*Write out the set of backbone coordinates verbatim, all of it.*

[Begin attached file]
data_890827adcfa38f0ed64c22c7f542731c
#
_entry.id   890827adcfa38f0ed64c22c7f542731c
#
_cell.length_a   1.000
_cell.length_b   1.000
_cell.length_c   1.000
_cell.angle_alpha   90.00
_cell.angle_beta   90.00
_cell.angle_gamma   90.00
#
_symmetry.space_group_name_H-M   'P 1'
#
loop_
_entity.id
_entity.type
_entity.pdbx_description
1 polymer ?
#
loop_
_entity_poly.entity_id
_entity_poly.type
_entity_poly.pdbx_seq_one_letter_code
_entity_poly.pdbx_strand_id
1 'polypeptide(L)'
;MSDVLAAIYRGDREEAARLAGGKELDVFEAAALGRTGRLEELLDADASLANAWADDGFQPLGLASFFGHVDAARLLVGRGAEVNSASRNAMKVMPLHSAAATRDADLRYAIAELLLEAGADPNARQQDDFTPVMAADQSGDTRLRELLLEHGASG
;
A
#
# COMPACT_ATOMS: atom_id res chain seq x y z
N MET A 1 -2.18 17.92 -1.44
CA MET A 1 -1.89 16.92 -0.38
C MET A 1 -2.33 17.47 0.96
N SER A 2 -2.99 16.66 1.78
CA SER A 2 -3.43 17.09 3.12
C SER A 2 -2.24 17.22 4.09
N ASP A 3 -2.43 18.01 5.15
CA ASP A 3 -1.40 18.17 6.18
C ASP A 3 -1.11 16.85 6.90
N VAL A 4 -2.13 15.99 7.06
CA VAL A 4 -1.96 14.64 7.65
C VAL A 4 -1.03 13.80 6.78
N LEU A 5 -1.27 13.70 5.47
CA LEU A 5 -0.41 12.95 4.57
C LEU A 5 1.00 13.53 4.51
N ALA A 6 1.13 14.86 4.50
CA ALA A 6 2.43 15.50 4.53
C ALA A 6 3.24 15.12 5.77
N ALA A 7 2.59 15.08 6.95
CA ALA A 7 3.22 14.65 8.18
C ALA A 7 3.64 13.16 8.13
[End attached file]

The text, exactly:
data_890827adcfa38f0ed64c22c7f542731c
#
_entry.id   890827adcfa38f0ed64c22c7f542731c
#
_cell.length_a   1.000
_cell.length_b   1.000
_cell.length_c   1.000
_cell.angle_alpha   90.00
_cell.angle_beta   90.00
_cell.angle_gamma   90.00
#
_symmetry.space_group_name_H-M   'P 1'
#
loop_
_entity.id
_entity.type
_entity.pdbx_description
1 polymer ?
#
loop_
_entity_poly.entity_id
_entity_poly.type
_entity_poly.pdbx_seq_one_letter_code
_entity_poly.pdbx_strand_id
1 'polypeptide(L)'
;MSDVLAAIYRGDREEAARLAGGKELDVFEAAALGRTGRLEELLDADASLANAWADDGFQPLGLASFFGHVDAARLLVGRGAEVNSASRNAMKVMPLHSAAATRDADLRYAIAELLLEAGADPNARQQDDFTPVMAADQSGDTRLRELLLEHGASG
;
A
#
# COMPACT_ATOMS: atom_id res chain seq x y z
N MET A 1 -2.18 17.92 -1.44
CA MET A 1 -1.89 16.92 -0.38
C MET A 1 -2.33 17.47 0.96
N SER A 2 -2.99 16.66 1.78
CA SER A 2 -3.43 17.09 3.12
C SER A 2 -2.24 17.22 4.09
N ASP A 3 -2.43 18.01 5.15
CA ASP A 3 -1.40 18.17 6.18
C ASP A 3 -1.11 16.85 6.90
N VAL A 4 -2.13 15.99 7.06
CA VAL A 4 -1.96 14.64 7.65
C VAL A 4 -1.03 13.80 6.78
N LEU A 5 -1.27 13.70 5.47
CA LEU A 5 -0.41 12.95 4.57
C LEU A 5 1.00 13.53 4.51
N ALA A 6 1.13 14.86 4.50
CA ALA A 6 2.43 15.50 4.53
C ALA A 6 3.24 15.12 5.77
N ALA A 7 2.59 15.08 6.95
CA ALA A 7 3.22 14.65 8.18
C ALA A 7 3.64 13.16 8.13